Briceton Branch Jr. had always been impressed by his dad's football prognostication skills.
They'd watch the NFL together and note how pops seemingly always picked the winner. So, in August, when his dad picked him up after high school football practice and mentioned that he was entering the nation's most prestigious football handicapping contest, Briceton Jr. smiled and told his dad, "I know you can win it."
He was right.
On Sunday, Briceton Branch Sr. clinched the Westgate SuperContest with the Atlanta Falcons' 22-10 win over the Carolina Panthers. In his first time in the contest, Branch beat more than 2,700 handicappers -- the largest field ever -- and won $1.3 million (about $950,000 after taxes). Each entry costs $1,500, and participants make five NFL picks against the spread each week.
The SuperContest has exploded in popularity over the past decade, producing a variety of winners. Last year, a Starbucks barista won. In 2013, a financial trader with expertise in math and statistics took home the title. This year, it went to Branch, a 39-year-old entrepreneur from Portland, Oregon, who started getting interested in sports betting in 2012.
He did it, he says, with a mix of gut feel and sleep therapy -- or at least that's all he'd reveal.
"I can't give up my recipe because the oddsmakers will read about it, and then that will give them some light to try to counter on me, because it's a silent game of chess," Branch told ESPN in a Tuesday phone interview. "But I can just tell you, when I do run my process and pick my teams, I do feel my gut out and I do sleep on them. I can tell you that much. But as far as what I'm looking for, this and that, I can't speak on that. That's like a million-dollar question."
In the SuperContest, contestants make five picks against the spread in each of the 17 weeks of the NFL season. Branch, who played under the alias "Grannys Boy," entered Week 17 with a 2.5-point lead. He went with the Detroit Lions, Buffalo Bills, New Orleans Saints, Jacksonville Jaguars and Falcons in the final week, going 3-2 to prevail.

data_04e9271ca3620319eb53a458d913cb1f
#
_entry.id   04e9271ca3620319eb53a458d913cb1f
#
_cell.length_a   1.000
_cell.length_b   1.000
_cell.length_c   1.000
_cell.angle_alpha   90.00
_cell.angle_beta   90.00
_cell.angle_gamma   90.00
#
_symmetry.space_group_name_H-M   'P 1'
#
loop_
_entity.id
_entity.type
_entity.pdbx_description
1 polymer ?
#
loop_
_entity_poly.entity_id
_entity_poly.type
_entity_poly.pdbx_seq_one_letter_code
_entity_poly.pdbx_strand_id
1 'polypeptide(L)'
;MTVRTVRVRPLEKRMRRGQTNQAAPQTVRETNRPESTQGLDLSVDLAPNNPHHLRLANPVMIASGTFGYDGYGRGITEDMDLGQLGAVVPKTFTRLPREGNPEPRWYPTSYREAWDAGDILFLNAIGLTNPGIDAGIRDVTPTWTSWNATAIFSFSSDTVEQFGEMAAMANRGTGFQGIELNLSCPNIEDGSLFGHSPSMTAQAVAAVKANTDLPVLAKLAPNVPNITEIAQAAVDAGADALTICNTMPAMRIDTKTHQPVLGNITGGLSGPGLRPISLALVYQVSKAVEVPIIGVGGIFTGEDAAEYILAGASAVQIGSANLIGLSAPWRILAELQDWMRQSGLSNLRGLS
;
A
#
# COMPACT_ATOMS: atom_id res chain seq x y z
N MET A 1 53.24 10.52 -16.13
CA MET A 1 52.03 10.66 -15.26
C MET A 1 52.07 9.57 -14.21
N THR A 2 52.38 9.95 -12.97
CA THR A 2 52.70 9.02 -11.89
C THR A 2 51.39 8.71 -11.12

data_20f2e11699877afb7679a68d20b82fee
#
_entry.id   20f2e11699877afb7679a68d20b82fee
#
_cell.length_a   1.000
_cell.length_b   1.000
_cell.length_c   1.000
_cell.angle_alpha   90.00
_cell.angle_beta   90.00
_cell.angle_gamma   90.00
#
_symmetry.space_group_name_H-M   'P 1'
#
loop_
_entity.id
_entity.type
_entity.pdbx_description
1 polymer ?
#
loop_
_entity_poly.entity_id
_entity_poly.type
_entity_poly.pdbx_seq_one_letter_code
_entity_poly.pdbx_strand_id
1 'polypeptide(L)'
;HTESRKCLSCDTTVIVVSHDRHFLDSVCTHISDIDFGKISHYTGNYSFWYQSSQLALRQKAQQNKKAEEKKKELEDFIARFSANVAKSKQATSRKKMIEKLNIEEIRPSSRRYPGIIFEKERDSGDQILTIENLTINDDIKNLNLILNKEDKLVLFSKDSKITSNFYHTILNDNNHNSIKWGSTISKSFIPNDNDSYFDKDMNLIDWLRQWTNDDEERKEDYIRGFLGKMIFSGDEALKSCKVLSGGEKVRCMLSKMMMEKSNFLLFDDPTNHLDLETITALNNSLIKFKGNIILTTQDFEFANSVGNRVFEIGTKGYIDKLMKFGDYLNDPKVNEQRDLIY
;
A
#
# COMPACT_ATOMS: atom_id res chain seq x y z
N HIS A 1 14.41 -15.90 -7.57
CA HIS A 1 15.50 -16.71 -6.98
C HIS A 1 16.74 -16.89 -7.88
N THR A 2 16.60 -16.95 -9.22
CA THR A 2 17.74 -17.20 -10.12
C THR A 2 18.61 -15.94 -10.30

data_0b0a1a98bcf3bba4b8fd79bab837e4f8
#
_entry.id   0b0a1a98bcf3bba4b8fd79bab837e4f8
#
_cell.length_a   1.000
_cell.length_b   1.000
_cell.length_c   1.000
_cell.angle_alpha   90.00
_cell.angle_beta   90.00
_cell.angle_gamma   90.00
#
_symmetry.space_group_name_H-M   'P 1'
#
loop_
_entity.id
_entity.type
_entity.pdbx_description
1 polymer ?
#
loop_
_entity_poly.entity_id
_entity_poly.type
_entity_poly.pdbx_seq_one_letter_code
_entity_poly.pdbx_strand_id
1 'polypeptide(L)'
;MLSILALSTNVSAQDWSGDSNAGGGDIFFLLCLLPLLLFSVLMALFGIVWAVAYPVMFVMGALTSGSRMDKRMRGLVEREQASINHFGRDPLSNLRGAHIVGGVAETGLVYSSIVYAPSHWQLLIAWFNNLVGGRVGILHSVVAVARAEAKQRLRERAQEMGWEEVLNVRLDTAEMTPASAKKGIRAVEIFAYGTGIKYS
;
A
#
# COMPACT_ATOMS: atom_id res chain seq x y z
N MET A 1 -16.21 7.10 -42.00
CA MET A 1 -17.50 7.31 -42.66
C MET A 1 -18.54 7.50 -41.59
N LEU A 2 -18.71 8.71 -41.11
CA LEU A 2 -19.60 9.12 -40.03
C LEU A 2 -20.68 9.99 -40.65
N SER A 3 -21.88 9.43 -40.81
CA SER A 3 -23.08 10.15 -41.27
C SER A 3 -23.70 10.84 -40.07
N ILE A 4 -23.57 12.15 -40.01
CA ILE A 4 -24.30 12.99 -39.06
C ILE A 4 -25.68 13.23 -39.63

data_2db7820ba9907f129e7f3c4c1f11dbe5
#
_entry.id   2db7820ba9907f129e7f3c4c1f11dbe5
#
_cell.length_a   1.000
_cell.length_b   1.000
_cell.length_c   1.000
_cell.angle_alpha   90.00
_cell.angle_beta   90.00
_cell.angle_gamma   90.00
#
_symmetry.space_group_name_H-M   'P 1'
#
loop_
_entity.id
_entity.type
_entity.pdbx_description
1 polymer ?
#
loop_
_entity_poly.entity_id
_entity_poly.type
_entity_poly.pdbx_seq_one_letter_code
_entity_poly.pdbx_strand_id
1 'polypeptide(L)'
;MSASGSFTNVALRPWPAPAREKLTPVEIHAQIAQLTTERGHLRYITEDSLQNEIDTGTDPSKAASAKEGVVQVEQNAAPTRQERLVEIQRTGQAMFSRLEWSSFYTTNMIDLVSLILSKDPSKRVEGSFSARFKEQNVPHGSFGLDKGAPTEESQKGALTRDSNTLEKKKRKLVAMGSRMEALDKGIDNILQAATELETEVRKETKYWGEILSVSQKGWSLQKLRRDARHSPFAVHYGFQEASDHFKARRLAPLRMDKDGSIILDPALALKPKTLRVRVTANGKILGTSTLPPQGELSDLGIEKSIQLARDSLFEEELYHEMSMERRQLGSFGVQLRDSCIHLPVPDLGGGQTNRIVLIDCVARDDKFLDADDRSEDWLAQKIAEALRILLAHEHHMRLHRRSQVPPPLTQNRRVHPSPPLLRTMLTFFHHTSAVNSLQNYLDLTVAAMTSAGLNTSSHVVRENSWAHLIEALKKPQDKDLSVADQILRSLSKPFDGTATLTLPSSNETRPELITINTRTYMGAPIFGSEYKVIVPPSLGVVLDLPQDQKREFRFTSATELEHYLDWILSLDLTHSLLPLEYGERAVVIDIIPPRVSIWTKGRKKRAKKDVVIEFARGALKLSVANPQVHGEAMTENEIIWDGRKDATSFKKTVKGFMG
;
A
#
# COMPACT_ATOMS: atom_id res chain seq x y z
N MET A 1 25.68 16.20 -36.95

Overall, Branch went 58-22-5 for 60.5 points in the contest, besting second-place finishers Schematic Advantage and Howdoiplay XX by 1.5 points.
Branch said he had no concrete plans for his winnings, except for "real estate." He's hoping to buy his childhood home, where he lived in Portland with his foster mom, the late Loretta Frison, who was the inspiration for his contest alias, "Grannys Boy."
Branch first learned of the SuperContest last year from a friend. He traveled to Las Vegas in August and signed up for this year's event. It was the start of a stressful four-month grind that he says turned in his favor in Week 5 of the season.
Branch went 1-4 in Week 4, his worst of the season, and found himself four games behind the leader. He rebounded in Week 5 with a 4-1 effort to remain in the hunt. He took over the lead in Week 12 and went 5-0 in Week 16 to secure a cushion heading into the final week.
"I kind of hid in the pack and messed around with teams like Cleveland and San Francisco," Branch said. "Once we started to come down the final stretch, that's when I took off on them."
Branch celebrated with a few friends and family at Las Vegas nightclub Tao, where they took in a Gucci Mane concert on New Year's Eve. Branch said he didn't eat dinner that night and remembered his breakfast as his only meal of the day.
"I wasn't nervous," he said. "I knew I was going to win."
So did his son.